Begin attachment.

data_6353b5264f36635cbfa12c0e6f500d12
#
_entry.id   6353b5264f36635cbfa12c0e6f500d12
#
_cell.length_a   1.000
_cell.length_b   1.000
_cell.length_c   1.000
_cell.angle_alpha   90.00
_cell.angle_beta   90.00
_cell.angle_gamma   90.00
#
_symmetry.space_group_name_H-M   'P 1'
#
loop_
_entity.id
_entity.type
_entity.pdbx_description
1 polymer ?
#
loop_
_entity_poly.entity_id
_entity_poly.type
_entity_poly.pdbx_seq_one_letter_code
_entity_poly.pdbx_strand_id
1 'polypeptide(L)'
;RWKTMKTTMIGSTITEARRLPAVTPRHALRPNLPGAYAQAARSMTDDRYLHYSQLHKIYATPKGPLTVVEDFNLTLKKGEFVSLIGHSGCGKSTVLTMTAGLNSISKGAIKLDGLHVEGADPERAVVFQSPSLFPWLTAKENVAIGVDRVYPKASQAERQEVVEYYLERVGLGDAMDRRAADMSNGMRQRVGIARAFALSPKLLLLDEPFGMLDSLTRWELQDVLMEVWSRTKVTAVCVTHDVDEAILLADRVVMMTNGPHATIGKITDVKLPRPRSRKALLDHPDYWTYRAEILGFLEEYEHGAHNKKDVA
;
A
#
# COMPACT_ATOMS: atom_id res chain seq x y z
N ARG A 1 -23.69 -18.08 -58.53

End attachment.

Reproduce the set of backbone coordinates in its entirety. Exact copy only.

data_6353b5264f36635cbfa12c0e6f500d12
#
_entry.id   6353b5264f36635cbfa12c0e6f500d12
#
_cell.length_a   1.000
_cell.length_b   1.000
_cell.length_c   1.000
_cell.angle_alpha   90.00
_cell.angle_beta   90.00
_cell.angle_gamma   90.00
#
_symmetry.space_group_name_H-M   'P 1'
#
loop_
_entity.id
_entity.type
_entity.pdbx_description
1 polymer ?
#
loop_
_entity_poly.entity_id
_entity_poly.type
_entity_poly.pdbx_seq_one_letter_code
_entity_poly.pdbx_strand_id
1 'polypeptide(L)'
;RWKTMKTTMIGSTITEARRLPAVTPRHALRPNLPGAYAQAARSMTDDRYLHYSQLHKIYATPKGPLTVVEDFNLTLKKGEFVSLIGHSGCGKSTVLTMTAGLNSISKGAIKLDGLHVEGADPERAVVFQSPSLFPWLTAKENVAIGVDRVYPKASQAERQEVVEYYLERVGLGDAMDRRAADMSNGMRQRVGIARAFALSPKLLLLDEPFGMLDSLTRWELQDVLMEVWSRTKVTAVCVTHDVDEAILLADRVVMMTNGPHATIGKITDVKLPRPRSRKALLDHPDYWTYRAEILGFLEEYEHGAHNKKDVA
;
A
#
# COMPACT_ATOMS: atom_id res chain seq x y z
N ARG A 1 -23.69 -18.08 -58.53